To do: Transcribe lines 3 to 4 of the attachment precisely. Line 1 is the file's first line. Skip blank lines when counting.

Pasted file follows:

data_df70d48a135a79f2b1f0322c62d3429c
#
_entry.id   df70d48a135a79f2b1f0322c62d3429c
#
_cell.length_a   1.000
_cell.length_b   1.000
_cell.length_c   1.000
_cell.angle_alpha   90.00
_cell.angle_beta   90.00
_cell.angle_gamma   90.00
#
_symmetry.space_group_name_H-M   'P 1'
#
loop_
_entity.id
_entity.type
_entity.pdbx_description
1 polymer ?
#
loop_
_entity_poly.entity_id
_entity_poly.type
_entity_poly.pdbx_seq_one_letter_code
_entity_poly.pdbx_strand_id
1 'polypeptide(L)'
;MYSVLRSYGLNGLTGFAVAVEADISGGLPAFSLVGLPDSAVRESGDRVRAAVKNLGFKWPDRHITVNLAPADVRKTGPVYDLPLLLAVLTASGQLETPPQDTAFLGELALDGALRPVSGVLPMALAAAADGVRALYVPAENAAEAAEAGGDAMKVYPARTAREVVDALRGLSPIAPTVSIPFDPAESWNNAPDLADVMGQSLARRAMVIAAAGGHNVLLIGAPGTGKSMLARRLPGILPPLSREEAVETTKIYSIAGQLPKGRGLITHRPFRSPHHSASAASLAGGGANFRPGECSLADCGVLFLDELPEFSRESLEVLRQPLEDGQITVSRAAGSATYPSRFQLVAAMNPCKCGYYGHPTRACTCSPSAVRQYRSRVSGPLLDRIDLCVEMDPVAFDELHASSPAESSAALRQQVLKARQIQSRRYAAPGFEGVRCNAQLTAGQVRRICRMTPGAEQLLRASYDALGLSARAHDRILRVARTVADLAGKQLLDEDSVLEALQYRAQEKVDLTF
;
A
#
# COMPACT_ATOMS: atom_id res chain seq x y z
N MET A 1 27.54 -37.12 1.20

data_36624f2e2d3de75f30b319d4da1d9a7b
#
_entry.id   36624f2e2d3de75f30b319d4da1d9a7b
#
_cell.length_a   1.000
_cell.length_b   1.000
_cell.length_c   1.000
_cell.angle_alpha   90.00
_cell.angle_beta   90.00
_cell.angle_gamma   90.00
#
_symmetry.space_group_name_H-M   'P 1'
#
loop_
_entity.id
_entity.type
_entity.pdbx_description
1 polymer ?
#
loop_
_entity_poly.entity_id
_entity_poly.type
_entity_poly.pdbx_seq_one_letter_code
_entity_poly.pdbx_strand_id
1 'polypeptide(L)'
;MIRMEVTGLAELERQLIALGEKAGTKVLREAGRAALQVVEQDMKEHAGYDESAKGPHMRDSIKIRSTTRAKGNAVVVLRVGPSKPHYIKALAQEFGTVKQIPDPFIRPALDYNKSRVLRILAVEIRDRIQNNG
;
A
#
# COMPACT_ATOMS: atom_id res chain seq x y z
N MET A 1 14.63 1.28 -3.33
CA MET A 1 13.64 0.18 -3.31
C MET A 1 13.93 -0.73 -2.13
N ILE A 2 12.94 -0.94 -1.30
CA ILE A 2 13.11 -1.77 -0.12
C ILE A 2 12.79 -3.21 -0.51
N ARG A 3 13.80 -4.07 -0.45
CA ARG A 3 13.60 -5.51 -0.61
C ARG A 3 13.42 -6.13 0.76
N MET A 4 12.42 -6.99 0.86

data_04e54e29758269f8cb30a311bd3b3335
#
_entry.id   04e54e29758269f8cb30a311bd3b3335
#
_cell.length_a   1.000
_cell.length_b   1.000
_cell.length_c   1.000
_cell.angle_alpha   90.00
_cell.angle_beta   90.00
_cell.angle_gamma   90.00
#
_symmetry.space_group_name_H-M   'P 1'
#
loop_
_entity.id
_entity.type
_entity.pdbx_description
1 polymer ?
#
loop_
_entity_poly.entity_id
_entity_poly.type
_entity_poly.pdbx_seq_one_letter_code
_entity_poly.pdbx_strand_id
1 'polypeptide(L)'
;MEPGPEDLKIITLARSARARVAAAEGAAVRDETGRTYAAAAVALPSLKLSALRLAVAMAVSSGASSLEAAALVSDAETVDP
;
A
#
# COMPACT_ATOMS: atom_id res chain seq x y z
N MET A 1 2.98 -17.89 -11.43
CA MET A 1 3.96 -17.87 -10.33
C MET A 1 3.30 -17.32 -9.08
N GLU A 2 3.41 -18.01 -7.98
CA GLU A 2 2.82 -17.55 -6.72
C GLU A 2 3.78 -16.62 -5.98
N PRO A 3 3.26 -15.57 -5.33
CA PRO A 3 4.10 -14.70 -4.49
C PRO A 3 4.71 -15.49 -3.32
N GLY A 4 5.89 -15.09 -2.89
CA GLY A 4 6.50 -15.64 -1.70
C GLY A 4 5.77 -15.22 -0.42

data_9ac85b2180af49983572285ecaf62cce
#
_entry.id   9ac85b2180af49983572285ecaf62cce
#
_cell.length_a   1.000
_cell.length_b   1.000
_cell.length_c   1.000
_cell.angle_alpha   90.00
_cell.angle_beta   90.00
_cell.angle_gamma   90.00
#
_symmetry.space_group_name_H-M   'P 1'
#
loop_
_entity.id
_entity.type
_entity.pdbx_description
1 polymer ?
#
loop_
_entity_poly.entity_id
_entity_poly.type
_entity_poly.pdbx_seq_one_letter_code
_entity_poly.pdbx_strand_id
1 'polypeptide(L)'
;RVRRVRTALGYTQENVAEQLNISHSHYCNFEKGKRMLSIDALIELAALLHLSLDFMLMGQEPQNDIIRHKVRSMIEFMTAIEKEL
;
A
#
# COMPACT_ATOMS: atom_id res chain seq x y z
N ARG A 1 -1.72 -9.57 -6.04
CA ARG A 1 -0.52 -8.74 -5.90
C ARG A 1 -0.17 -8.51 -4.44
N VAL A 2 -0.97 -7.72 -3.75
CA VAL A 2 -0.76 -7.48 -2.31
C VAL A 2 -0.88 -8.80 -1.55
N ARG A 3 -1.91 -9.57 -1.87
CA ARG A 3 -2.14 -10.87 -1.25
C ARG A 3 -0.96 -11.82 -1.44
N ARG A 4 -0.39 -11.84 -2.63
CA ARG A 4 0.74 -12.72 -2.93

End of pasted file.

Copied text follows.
_entry.id   df70d48a135a79f2b1f0322c62d3429c
#